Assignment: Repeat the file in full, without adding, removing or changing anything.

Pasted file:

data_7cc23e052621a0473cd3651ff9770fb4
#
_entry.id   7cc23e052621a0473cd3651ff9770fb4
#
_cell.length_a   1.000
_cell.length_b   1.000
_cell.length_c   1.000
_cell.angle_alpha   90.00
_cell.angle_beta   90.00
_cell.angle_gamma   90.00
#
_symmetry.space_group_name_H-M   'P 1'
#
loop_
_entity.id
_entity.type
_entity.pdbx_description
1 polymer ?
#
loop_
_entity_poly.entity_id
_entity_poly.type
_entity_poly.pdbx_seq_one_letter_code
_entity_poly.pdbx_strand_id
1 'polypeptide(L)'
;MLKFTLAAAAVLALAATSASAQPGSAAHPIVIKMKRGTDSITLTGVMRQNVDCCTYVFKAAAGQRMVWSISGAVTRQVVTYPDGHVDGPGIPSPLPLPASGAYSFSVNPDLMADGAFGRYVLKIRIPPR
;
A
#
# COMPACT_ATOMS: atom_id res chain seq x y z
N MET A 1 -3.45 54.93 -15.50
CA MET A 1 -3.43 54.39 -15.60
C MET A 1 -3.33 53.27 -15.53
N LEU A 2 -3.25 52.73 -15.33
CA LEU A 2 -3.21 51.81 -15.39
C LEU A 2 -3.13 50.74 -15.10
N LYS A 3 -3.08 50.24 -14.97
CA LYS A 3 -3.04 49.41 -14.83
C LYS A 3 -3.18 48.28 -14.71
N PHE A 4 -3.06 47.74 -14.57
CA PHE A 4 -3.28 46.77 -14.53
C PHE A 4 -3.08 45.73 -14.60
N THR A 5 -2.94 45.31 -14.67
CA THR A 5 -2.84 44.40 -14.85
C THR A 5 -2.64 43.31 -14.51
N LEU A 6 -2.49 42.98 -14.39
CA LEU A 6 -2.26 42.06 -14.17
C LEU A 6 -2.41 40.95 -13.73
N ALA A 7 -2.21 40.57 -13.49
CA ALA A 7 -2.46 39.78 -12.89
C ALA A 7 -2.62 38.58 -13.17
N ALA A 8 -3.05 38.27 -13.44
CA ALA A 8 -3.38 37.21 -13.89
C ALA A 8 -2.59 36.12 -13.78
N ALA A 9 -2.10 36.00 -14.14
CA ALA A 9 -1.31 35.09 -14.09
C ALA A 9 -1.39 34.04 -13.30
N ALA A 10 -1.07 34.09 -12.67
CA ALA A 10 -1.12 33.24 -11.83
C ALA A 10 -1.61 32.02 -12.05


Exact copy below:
data_7cc23e052621a0473cd3651ff9770fb4
#
_entry.id   7cc23e052621a0473cd3651ff9770fb4
#
_cell.length_a   1.000
_cell.length_b   1.000
_cell.length_c   1.000
_cell.angle_alpha   90.00
_cell.angle_beta   90.00
_cell.angle_gamma   90.00
#
_symmetry.space_group_name_H-M   'P 1'
#
loop_
_entity.id
_entity.type
_entity.pdbx_description
1 polymer ?
#
loop_
_entity_poly.entity_id
_entity_poly.type
_entity_poly.pdbx_seq_one_letter_code
_entity_poly.pdbx_strand_id
1 'polypeptide(L)'
;MLKFTLAAAAVLALAATSASAQPGSAAHPIVIKMKRGTDSITLTGVMRQNVDCCTYVFKAAAGQRMVWSISGAVTRQVVTYPDGHVDGPGIPSPLPLPASGAYSFSVNPDLMADGAFGRYVLKIRIPPR
;
A
#
# COMPACT_ATOMS: atom_id res chain seq x y z
N MET A 1 -3.45 54.93 -15.50
CA MET A 1 -3.43 54.39 -15.60
C MET A 1 -3.33 53.27 -15.53
N LEU A 2 -3.25 52.73 -15.33
CA LEU A 2 -3.21 51.81 -15.39
C LEU A 2 -3.13 50.74 -15.10
N LYS A 3 -3.08 50.24 -14.97
CA LYS A 3 -3.04 49.41 -14.83
C LYS A 3 -3.18 48.28 -14.71
N PHE A 4 -3.06 47.74 -14.57
CA PHE A 4 -3.28 46.77 -14.53
C PHE A 4 -3.08 45.73 -14.60
N THR A 5 -2.94 45.31 -14.67
CA THR A 5 -2.84 44.40 -14.85
C THR A 5 -2.64 43.31 -14.51
N LEU A 6 -2.49 42.98 -14.39
CA LEU A 6 -2.26 42.06 -14.17
C LEU A 6 -2.41 40.95 -13.73
N ALA A 7 -2.21 40.57 -13.49
CA ALA A 7 -2.46 39.78 -12.89
C ALA A 7 -2.62 38.58 -13.17
N ALA A 8 -3.05 38.27 -13.44
CA ALA A 8 -3.38 37.21 -13.89
C ALA A 8 -2.59 36.12 -13.78
N ALA A 9 -2.10 36.00 -14.14
CA ALA A 9 -1.31 35.09 -14.09
C ALA A 9 -1.39 34.04 -13.30
N ALA A 10 -1.07 34.09 -12.67
CA ALA A 10 -1.12 33.24 -11.83
C ALA A 10 -1.61 32.02 -12.05